In a win for secured creditors, the Ninth Circuit Court of Appeals recently held that a debtor who sought to cure a pre-petition default of its loan through its Chapter 11 plan must pay the default rate of interest set forth in the note. In Pacifica L 51 LLC v. New Investments Inc., the debtor proposed to pay the outstanding amount due under the note at the pre-default interest rate. This proposal was in accordance with law in the Ninth Circuit, which held that even if a loan agreement provided for a higher post-default interest rate, a debtor who cured a default was entitled to repay at the lower, pre-default rate.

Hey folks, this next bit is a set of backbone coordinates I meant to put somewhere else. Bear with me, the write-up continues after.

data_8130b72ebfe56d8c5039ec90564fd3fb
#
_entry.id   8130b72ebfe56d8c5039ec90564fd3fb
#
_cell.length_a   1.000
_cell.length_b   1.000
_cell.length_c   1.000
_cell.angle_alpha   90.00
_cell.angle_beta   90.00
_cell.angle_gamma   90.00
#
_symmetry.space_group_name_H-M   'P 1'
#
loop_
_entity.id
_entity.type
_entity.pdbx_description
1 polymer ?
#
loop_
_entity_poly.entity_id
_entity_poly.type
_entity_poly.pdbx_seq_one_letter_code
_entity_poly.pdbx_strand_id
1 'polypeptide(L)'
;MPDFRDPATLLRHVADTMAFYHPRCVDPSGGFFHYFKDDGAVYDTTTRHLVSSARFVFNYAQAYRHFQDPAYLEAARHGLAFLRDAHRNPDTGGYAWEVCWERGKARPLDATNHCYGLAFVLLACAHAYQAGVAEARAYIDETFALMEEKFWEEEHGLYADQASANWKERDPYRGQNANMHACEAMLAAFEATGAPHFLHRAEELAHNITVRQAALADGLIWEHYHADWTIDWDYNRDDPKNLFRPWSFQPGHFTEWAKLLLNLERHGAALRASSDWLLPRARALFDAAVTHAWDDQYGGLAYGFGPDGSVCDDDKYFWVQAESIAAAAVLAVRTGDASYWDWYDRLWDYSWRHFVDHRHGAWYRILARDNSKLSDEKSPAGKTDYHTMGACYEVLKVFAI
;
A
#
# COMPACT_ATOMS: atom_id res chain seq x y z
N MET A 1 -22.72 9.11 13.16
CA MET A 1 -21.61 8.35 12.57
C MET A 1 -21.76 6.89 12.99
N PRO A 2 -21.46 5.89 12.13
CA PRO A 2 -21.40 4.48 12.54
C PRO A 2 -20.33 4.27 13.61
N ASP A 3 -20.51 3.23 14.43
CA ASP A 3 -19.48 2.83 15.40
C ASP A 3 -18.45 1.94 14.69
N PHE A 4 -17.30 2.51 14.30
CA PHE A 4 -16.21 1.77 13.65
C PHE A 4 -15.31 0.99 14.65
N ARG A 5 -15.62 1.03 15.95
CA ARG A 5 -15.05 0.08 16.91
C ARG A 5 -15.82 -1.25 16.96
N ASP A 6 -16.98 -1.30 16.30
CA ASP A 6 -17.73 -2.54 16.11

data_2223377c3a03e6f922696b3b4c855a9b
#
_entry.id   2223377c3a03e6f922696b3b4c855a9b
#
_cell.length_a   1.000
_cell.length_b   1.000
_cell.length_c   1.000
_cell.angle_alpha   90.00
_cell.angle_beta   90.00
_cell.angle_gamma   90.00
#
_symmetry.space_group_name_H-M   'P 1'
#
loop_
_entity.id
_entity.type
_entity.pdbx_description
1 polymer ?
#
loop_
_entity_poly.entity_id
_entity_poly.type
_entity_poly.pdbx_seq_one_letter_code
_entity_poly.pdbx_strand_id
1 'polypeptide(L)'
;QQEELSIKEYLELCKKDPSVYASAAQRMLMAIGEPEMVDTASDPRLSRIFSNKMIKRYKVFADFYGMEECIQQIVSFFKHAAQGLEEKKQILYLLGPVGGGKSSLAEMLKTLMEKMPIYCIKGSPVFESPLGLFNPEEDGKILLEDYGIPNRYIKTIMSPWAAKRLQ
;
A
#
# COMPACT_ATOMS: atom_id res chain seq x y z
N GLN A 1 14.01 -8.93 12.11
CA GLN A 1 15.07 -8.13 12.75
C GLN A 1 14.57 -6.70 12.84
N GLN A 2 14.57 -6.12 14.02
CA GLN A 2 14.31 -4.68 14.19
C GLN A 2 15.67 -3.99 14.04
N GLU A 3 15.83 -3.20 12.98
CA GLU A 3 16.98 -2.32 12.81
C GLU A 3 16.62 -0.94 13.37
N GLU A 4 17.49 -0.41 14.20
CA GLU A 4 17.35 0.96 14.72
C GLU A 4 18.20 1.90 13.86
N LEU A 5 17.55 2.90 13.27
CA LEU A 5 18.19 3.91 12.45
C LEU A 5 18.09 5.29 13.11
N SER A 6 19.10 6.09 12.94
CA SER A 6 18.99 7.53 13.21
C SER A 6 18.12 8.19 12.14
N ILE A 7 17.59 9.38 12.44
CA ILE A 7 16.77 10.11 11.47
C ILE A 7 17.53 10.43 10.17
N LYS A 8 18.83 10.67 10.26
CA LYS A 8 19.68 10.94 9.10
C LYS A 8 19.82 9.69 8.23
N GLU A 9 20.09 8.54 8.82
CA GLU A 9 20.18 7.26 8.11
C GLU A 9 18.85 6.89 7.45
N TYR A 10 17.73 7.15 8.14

In overruling its prior case, the Court held that while a debtor is permitted to cure a default through a bankruptcy plan and return to pre-default conditions, the debtor is not allowed to avoid a post-default interest rate if that rate was provided for in the loan documents. The Court explained that under the Bankruptcy Code, the amount necessary to cure a default is determined in accordance with the underlying agreement and applicable nonbankruptcy law. Thus, because the note provided for a higher default rate of interest and such a rate was permitted under state law, the debtor could not avoid this obligation.
The Ninth Circuit’s holding is consistent with the majority of other circuits, including the Second Circuit (which covers, among other states, Connecticut and New York), which allows creditors to receive the default rate of interest from debtors attempting to cure defaults through their bankruptcy plans.